Better Sleep with More Vitamin D

January 16, 2021

Vitamin D and Better Sleep with 30,000 IU a Day

30,000 IU a day! Holy Smokes. Sounds like a lot. Well, it is in terms of "units" but not in terms of mg. It's only 0.75 mg, less than the weight of a housefly. And please, Vitamin D is actually not a vitamin. It is a hormone. It is made by UV light from the sun hitting a cholesterol molecule in your skin and opening up one of the 4 rings in the molecule. To activate it, you have to process it through your liver and kidneys. What you measure in your blood is the reserve form, not what is being activated inside your cells. That's where it acts as a hormone.

Now, in January, and February you reach your physiological low each year because we are in the middle of winter and the angle of the sun is so low in the sky (currently 26 degrees in Milwaukee) that all the UV rays are filtered out by the atmosphere. It's not until the sun reaches about 45 degrees (April 1) that enough UV rays can reach your skin to help you make Vitamin D. A middle European with white skin will make 1,000 IU of D a minute on June 21st when the sun reaches its peak of 70 degrees altitude (in Milwaukee). In Wisconsin, Caucasians will hit a level of 45 ng in summer and slump to 20 in winter. Folks with more skin pigment will be lower than that and my own personal experience is that African descended folks will have D levels of 5-10 in the winter and 25 in the summer.

I have spent the last 15 years telling people to take 5,000 IU of D a day, saying that is the equivalent of 5 minutes of sunshine. That level results in a blood level of about 50 ng in most people. That is well above the low levels we all have and enough above 32, the threshold to make cathelicidin, your natural antibiotic that kills viruses. (Yes, low D results in more influenza!)

Imagine my surprise on finding a book entitled "The Optimal Dose of Vitamin D' by Judson Sommerville that advocates 30,000 IU a day. He was trying to restore his own lousy sleep and read about the need for muscles to be paralyzed to get into deep, Stage IV and REM restorative sleep. That's when your brain gets its best "flush" and cleansing. That is when your muscles become paralyzed, which depends on D. Lots of it. He raised his own dose from 5,000 a day to 10, and slept better. His calcium didn't go up. He took more. His sleep got better. He took more.....and ended up at 30,000 IU a day without changing his calcium levels, or feeling any toxic effects, except for better sleep. That was 10 years ago. He claims that he has close to 3,000+ clients on that dose, and many report much better sleep. He measures calcium and D levels in all his clients regularly and reports no toxicity. Blood levels hover around 130-150. That is his "optimal dose".

There is some literature on sleep disorders and low Vitamin D and a recent meta-analysis of several hundred studies that winnowed down to 7 "high quality" studies pointed to lower Vitamin D and more sleep dysfunction. None used the 30,000 IU dose but most compared over 3,000 IU a day compared to the paltry 600 IU a day the FDA currently recommends.

There are other things that disrupt sleep. Pain keeps you awake. The higher your D level, the lower your pain level. Restless legs. The lower your D level, the more likely your legs are twitching. You won't get into a deep sleep if your muscles can't be paralyzed, and it takes D to do that.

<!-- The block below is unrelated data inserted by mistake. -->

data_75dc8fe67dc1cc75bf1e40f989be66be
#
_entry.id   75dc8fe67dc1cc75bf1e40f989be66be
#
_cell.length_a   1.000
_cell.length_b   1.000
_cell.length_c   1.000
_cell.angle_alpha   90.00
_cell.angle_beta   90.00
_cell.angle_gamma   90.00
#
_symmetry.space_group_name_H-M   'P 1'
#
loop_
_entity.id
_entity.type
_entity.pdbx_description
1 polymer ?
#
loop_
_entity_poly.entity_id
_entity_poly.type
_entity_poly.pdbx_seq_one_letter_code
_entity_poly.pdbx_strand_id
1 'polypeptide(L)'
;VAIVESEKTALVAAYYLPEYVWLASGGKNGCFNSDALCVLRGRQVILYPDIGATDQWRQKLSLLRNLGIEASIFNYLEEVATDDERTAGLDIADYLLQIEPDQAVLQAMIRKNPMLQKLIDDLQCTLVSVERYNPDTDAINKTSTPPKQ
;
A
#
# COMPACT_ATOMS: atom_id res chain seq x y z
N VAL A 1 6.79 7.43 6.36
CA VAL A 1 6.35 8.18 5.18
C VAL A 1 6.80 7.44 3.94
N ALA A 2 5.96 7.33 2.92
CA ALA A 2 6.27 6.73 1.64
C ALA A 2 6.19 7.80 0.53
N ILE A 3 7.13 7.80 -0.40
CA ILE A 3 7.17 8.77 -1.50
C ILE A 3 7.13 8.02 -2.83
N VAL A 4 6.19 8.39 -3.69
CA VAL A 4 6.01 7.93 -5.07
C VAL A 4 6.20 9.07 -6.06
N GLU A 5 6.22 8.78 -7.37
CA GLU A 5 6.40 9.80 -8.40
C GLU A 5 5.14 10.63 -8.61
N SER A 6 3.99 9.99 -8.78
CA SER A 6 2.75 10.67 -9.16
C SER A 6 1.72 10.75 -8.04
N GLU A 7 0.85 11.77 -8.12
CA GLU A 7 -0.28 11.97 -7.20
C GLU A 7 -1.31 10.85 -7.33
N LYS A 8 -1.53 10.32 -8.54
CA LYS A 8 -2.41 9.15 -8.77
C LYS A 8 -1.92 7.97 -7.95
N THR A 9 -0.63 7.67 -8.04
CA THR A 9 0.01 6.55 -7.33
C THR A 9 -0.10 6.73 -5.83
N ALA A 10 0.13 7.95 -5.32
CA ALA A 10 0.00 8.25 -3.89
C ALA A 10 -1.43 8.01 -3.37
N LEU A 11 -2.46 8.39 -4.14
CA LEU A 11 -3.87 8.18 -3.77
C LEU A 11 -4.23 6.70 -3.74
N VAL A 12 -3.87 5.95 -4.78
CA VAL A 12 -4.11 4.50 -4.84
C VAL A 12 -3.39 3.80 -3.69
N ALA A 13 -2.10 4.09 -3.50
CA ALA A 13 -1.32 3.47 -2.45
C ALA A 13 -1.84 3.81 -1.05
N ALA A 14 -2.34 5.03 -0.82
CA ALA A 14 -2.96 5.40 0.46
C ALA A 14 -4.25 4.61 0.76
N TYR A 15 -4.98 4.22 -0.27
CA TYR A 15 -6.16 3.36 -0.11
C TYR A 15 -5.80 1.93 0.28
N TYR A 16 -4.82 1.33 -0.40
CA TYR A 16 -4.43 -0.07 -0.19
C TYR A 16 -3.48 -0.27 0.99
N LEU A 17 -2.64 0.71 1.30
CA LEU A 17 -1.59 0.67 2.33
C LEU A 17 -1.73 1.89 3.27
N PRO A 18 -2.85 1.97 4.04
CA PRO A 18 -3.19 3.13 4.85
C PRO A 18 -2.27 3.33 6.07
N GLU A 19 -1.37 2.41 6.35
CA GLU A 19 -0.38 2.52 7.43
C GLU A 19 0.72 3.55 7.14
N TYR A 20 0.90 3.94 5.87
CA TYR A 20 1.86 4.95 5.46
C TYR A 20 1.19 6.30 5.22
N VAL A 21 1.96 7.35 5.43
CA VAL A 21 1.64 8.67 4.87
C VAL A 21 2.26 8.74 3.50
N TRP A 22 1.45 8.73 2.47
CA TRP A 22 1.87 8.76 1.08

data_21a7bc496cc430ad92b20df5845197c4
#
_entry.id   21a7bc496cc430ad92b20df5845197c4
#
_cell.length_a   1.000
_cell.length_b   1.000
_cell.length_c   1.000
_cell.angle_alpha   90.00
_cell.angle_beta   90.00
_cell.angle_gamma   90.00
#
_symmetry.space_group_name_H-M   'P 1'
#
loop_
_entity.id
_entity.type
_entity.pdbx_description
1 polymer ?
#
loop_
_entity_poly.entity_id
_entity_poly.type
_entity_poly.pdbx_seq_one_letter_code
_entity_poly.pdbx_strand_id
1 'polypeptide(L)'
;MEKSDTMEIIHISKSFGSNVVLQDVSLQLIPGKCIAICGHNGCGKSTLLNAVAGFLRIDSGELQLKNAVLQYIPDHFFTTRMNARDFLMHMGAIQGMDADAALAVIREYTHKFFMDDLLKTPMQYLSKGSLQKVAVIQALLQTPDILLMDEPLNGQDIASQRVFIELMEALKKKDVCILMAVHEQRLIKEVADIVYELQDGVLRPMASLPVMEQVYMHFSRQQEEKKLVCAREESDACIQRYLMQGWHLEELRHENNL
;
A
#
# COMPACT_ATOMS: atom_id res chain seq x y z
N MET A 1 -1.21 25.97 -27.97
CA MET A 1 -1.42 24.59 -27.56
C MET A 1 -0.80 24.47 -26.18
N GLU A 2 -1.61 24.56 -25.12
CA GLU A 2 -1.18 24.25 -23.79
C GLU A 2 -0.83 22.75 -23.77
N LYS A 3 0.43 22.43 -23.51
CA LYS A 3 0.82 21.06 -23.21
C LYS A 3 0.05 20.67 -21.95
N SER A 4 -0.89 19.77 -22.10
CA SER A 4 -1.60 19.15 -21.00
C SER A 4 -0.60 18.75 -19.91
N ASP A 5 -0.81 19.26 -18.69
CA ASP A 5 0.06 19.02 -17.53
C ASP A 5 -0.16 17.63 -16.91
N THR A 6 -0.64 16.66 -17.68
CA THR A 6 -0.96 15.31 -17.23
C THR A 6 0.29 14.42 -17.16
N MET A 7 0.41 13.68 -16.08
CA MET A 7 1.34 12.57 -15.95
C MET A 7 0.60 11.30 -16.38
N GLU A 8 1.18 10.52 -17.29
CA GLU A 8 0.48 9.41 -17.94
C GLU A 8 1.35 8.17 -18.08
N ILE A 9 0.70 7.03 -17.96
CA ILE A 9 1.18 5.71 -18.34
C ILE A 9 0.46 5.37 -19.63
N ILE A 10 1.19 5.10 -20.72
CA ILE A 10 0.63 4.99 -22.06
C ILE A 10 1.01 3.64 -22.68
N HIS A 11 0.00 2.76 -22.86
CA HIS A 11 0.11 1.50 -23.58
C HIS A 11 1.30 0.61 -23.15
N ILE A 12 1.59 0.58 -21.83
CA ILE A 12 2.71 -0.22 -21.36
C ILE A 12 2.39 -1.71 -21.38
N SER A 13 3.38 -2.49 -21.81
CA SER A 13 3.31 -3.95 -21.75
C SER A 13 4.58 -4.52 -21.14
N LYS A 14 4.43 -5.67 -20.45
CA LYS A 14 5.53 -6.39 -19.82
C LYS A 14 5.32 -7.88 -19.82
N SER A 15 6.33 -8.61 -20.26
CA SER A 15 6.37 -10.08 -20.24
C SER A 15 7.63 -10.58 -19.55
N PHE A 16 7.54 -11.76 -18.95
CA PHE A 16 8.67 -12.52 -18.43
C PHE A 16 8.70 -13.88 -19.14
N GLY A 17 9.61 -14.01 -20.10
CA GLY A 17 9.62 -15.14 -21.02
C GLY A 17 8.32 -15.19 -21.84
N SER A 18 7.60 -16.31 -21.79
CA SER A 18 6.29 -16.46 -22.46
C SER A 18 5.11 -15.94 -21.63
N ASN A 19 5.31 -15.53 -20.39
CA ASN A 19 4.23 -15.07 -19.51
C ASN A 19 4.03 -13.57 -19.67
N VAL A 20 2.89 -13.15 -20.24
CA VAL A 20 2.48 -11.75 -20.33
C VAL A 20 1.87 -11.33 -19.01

We haven't gotten into weight loss, immune function or any other beneficial effect of D that Dr. Sommerville reports. Maybe next week...

www.What will Work for me. Unconventional ideas usually come from folks willing to break the norm. We only needed 400 IU of D to prevent rickets. A tablespoon of cod liver oil prevented rickets, back in the 1930s. It was found to equal 400 IU of D. And that is the only science behind why we currently recommend 400 IU a day around topics of bone health. When folks are given an extra 200 IU a day, no beneficial effect has been found so much arguing and fighting goes on in the hallowed halls, but widespread acceptance of D dosing above that is not yet commonplace. 5000 sounds like a lot to that crowd. Imagine the conniptions they must have at 30,000. Well, I'm now taking 30,000 myself and intend to measure my own Calcium and D levels for a couple of months here. Stay tuned.

References:Journal of Endocrinology, Nutrients, The Optimal Dose, Neurology, Int Jr Mol Med., Healthline, Nutrition Rev,

Pop Quiz

1. The current level of Vitamin D recommend is what? Answer: Sorry, that is a trick question because there is a recommended dose, 600 IU for adults but not a recommended level. In Functional Medicine, we recommend a level of 50 ng. The Norwegians break the mold and advise 3,000 IU a day.

2. Is there research that shows that higher doses are safe? Well, precious little. [Some reviews]( show it to be pretty rare. There are case reports of folks taking as much 190,000 iu a day that got toxic at a level of 390+.

3. What effect of D is needed to get deep, restorative sleep? Answer: Muscle paralysis.

4. What happens to your brain if you don't get paralyzed muscles? Answer: you don't get your brain turned off because it notices the twitching. That's why restless leg syndrome leaves folks feeling fatigued.

5. What is the first sign of toxicity of "too much" D? Answer: Elevated blood calcium, nausea, and vomiting. Hence, it makes sense to measure that blood test. Usually not seen until your level is over 150 ng, achieved with doses over 40,000 IU a day.